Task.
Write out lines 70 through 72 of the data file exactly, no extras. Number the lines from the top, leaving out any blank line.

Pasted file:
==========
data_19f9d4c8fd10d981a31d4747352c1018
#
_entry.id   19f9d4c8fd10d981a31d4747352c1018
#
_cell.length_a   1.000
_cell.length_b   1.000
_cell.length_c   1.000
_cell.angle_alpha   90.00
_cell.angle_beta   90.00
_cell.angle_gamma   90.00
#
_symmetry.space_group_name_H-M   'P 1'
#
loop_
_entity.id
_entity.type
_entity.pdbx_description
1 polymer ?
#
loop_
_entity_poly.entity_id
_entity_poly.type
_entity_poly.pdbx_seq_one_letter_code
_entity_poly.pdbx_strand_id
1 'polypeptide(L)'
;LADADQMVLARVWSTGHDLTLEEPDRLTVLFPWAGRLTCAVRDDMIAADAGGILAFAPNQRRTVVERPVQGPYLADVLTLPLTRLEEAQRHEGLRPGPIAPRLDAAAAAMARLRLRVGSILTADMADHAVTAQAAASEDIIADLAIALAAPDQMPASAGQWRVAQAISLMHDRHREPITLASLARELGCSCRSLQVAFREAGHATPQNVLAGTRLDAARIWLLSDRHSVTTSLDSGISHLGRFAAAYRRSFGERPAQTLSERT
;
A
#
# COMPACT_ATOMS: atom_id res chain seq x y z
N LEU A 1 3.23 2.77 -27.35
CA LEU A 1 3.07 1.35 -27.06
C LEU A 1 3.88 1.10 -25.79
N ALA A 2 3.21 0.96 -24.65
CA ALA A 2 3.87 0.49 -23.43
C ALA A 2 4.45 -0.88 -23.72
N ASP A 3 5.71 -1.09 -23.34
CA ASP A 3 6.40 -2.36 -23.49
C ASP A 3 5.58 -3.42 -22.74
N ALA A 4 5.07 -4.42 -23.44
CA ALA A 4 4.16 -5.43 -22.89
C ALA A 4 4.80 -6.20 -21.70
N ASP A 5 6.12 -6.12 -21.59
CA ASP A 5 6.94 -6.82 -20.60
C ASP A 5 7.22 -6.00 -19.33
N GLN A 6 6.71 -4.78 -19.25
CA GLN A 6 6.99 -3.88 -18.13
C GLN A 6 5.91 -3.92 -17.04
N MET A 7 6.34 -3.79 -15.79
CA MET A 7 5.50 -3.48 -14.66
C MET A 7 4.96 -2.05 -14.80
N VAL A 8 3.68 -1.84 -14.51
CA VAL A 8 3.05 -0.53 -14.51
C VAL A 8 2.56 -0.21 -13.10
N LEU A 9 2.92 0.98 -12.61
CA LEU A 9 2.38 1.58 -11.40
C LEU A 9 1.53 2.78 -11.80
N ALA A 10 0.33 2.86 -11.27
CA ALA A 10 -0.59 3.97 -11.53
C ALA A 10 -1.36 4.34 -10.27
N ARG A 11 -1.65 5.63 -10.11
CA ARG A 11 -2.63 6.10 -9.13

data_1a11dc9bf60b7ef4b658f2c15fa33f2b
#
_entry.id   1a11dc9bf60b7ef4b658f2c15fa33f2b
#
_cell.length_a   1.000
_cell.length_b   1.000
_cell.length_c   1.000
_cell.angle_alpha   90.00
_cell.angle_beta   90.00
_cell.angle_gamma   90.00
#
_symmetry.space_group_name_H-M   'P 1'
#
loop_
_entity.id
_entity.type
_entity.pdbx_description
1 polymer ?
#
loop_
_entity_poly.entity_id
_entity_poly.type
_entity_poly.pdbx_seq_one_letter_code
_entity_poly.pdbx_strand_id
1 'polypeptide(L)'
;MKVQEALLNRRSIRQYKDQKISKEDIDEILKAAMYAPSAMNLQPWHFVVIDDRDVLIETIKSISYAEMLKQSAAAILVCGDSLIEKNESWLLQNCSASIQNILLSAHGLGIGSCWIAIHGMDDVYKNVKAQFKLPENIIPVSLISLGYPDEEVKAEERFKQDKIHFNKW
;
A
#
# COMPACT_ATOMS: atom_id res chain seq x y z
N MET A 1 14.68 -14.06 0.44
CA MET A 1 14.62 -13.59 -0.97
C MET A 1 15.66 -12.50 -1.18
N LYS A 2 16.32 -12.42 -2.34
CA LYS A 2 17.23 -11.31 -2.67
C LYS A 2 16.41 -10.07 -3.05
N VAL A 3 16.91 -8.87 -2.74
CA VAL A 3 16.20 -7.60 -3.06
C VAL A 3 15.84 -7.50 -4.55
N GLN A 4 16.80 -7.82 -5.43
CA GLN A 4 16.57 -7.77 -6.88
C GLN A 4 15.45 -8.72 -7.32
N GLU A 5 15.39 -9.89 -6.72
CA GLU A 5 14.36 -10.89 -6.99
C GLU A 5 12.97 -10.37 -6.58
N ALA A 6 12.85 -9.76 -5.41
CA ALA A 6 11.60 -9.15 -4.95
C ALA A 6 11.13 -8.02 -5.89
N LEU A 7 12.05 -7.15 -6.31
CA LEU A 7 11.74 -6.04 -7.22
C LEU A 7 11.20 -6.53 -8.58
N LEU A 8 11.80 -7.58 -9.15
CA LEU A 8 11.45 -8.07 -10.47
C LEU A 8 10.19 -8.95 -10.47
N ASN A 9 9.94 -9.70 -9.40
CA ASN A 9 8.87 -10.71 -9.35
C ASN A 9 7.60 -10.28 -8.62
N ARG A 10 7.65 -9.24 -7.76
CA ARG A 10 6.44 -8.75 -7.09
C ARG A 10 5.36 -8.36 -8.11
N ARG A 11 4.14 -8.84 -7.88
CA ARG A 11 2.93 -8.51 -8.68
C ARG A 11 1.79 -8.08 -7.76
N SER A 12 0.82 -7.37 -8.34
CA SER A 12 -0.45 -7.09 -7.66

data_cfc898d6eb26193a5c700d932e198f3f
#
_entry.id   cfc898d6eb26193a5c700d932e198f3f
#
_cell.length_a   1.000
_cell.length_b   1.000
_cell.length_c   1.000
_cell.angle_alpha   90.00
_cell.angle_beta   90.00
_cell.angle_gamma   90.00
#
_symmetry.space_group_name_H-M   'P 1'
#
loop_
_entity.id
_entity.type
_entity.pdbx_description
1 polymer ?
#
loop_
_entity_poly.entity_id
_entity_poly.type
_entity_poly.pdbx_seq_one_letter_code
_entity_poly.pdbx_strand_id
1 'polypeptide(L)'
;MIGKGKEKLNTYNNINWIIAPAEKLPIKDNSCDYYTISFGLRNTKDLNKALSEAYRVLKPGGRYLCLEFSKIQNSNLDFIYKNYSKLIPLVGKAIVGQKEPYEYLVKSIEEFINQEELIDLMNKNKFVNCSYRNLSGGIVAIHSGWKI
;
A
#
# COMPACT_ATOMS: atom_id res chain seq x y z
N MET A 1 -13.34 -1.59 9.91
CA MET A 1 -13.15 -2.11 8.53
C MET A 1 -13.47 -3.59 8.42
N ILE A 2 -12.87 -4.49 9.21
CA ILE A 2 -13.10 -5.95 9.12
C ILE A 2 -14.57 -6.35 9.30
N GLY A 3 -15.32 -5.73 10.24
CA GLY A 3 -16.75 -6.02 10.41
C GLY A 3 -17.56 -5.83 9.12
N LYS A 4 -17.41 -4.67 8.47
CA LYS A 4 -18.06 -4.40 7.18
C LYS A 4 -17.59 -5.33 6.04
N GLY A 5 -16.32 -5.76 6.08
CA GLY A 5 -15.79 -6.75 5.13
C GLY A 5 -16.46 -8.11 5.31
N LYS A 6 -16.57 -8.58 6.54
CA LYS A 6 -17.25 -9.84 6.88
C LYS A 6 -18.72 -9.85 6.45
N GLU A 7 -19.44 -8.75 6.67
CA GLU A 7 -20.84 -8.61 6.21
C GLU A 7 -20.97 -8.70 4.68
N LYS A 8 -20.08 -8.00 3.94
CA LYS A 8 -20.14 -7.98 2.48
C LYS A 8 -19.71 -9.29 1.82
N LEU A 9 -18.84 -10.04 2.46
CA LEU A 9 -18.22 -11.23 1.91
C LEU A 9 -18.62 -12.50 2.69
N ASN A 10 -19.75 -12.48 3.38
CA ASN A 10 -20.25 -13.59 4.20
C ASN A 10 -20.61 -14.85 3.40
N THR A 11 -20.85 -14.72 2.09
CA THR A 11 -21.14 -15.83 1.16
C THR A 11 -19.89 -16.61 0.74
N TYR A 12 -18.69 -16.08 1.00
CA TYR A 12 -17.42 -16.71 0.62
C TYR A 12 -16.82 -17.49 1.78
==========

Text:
_cell.angle_alpha   90.00
_cell.angle_beta   90.00
_cell.angle_gamma   90.00